Helping the Struggling Reader Succeed in the Upper Grades
Many people think that reading comes naturally and easily to all people, however, while the brain is hard-wired for speaking, it is not designed for reading. Instead, the brain must be taught to read and during this process, many things can go wrong. Many children, including very bright ones, can have problems learning to read.
Despite all of the work that has been done in the last few years targeting early readers in grades K-3 using researched effective instructional practices for teaching reading, teachers continue to have students who struggle with reading in their classrooms.
Sometimes students who make adequate progress in the early grades begin to struggle around the beginning of 4th grade – what teachers refer to as “the 4th grader slump“. The researchers suggest that reasons for this could include the appearance of fewer picture clues in 4th-grade texts, the abundance of new vocabulary words, and an expectation that students absorb information from the text rather than simply read for plot.
They also point out that around the 4th grade, teachers shift their focus from “learning to read‘ to “reading to learn‘ in the different content areas.
The research supports several causes for underachievement in reading, however here we point to three critical aspects to consider.
The first is an impoverished background and limited exposure to Standard English and oral language. Students who come from high poverty homes or families whose native language is not English often do not have a broad and expansive knowledge of oral language.
The second reason that students may struggle with reading is poorly developed decoding skills. To read new words, students must be able to segment the words into their component parts and then blend them together into recognizable words they know.
The third common cause of reading struggles is learning disabilities. Some children have difficulty processing and memorizing information. Some children will learn words in one context but be unable to transfer these same words to another context.
It is certainly no surprise when observing older struggling readers that years of frustration has had an impact on their behaviors as well. They tend not to be very motivated, and often lack self-confidence regarding their ability to read. Many give up trying to improve all together, believing that it is hopeless for them. In turn, teachers attribute the reluctance of these students to participate in activities as either defiance or lack of motivation.
Older struggling readers, who have experienced many years of frustration and failure, are often skilled evaders who try to either “hideout or act out” so they can avoid reading.
Helping Struggling Readers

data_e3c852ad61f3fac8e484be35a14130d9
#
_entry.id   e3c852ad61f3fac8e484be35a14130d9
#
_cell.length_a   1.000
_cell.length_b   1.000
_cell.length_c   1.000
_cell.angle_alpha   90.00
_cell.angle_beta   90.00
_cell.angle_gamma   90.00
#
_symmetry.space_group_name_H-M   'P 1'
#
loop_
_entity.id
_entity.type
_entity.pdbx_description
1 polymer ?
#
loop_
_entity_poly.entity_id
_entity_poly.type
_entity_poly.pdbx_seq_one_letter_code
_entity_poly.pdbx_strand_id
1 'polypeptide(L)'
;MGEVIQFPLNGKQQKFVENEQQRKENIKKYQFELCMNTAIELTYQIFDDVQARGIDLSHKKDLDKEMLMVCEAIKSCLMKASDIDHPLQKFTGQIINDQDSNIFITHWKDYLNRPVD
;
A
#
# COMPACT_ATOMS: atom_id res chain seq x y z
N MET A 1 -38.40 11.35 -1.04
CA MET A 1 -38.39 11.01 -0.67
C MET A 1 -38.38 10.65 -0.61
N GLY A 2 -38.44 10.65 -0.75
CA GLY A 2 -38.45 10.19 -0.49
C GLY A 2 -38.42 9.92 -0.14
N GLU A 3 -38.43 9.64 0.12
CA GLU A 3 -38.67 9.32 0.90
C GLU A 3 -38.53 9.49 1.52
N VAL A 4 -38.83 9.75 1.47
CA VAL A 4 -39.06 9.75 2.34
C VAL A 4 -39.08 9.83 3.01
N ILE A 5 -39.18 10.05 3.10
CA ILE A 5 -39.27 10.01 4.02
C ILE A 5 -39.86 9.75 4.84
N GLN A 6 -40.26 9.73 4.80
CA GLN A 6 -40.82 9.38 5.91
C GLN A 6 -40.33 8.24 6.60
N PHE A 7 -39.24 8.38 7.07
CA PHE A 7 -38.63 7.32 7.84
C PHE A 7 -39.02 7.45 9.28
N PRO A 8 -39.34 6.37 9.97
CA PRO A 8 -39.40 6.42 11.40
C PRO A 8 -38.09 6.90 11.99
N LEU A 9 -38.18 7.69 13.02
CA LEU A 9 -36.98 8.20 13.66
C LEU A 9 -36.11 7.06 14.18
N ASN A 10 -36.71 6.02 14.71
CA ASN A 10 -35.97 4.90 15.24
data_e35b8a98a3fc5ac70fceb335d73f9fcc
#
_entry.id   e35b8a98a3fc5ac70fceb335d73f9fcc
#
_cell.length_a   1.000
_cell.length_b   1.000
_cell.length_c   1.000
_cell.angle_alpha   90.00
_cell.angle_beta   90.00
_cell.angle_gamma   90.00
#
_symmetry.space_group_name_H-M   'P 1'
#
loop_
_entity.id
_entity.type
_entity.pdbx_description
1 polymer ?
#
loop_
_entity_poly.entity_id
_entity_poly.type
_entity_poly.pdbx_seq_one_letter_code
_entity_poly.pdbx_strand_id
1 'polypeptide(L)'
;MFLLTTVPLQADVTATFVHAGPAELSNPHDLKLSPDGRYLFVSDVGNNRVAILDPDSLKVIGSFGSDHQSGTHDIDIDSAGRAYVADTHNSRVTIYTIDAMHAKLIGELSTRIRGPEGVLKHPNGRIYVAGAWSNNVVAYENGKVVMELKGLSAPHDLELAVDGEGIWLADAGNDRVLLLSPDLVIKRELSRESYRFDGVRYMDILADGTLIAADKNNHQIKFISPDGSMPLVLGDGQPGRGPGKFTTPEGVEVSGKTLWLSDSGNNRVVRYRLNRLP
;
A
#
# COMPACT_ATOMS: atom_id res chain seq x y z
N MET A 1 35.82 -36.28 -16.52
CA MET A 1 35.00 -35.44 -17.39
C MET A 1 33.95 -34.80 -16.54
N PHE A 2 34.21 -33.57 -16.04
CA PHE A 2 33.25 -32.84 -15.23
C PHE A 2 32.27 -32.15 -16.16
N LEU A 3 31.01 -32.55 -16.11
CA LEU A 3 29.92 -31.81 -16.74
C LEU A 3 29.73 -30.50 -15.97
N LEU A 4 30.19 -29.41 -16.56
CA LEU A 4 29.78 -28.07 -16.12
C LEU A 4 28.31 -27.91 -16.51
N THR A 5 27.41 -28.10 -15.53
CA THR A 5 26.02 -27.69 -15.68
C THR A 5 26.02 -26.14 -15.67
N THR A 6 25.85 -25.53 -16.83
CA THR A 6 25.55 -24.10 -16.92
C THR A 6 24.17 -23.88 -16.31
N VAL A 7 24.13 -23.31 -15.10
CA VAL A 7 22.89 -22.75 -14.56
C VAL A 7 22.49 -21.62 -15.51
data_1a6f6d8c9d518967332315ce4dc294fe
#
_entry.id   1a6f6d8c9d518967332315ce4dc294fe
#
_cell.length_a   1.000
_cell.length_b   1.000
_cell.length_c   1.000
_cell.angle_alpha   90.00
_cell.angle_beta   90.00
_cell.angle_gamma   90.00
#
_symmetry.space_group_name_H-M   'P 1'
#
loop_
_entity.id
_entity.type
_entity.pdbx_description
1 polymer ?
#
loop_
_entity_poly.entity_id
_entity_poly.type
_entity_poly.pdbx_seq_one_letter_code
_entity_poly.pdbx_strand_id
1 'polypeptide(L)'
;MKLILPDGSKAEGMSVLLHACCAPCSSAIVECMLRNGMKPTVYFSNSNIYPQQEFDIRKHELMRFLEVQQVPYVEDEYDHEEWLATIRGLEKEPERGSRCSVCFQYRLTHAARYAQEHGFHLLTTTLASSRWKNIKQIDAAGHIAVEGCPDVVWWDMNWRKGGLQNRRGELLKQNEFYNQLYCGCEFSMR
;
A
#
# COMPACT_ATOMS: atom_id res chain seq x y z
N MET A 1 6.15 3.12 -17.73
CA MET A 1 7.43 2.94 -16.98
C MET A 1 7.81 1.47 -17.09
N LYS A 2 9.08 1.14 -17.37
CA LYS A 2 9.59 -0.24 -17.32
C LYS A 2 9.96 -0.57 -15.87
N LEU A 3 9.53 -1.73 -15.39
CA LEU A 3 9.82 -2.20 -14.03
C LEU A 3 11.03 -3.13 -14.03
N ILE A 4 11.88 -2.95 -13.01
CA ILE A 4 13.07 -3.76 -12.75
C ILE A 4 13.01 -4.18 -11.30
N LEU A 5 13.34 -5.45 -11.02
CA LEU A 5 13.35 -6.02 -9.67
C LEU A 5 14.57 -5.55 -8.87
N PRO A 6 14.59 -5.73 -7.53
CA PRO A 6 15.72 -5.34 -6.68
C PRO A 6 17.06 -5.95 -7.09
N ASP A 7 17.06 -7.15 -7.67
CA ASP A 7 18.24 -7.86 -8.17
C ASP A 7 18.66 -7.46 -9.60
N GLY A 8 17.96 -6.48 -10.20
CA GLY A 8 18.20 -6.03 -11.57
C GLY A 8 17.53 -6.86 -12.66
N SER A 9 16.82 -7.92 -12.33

To help motivate these children teachers should consider activities that include kinesthetic, musical or other modalities that can enhance learning for struggling readers of all types. Teachers should try to include real-world connections and ask students to engage in tactile activities whenever possible.
Activities like: acting out parts of the reading, turning a narrative into a play or reader’s theater piece, retelling the main points by drawing or cartooning, creating books for younger readers, online reading and similar activities are all ways to engage struggling readers in meaningful and fun ways to read and process what they are reading. Struggling readers also benefit from being involved in different grouping patterns as well.
Teachers should involve them in partner/peer activities, buddy or partner reading activities, cross-grade level partnerships, teamwork as well as independent reading activities. Struggling readers need to “hear it, see it, say it, and write it” before they will learn it. No matter what grade level, struggling readers have these same 4 instructional needs.
If this is an area of continued interest for you, we hope you will consider our online course titled “Helping the Struggling Reader Succeed in Grades 4-12“.
In this course, we will address helping to identify what causes readers to struggle and what they can be done to help struggling readers be more successful using practical instructional strategies. We will work together in helping struggling readers develop fluent reading patterns, expand their vocabulary and learn to self-monitor their own reading comprehension. We will also work together to find ways to promote effective reading techniques such as text annotation, mental imagery, synthesis and summarization, and peer-supported reading practices. We also explore how linking reading and writing supports developing and struggling readers to become strategic and focused readers.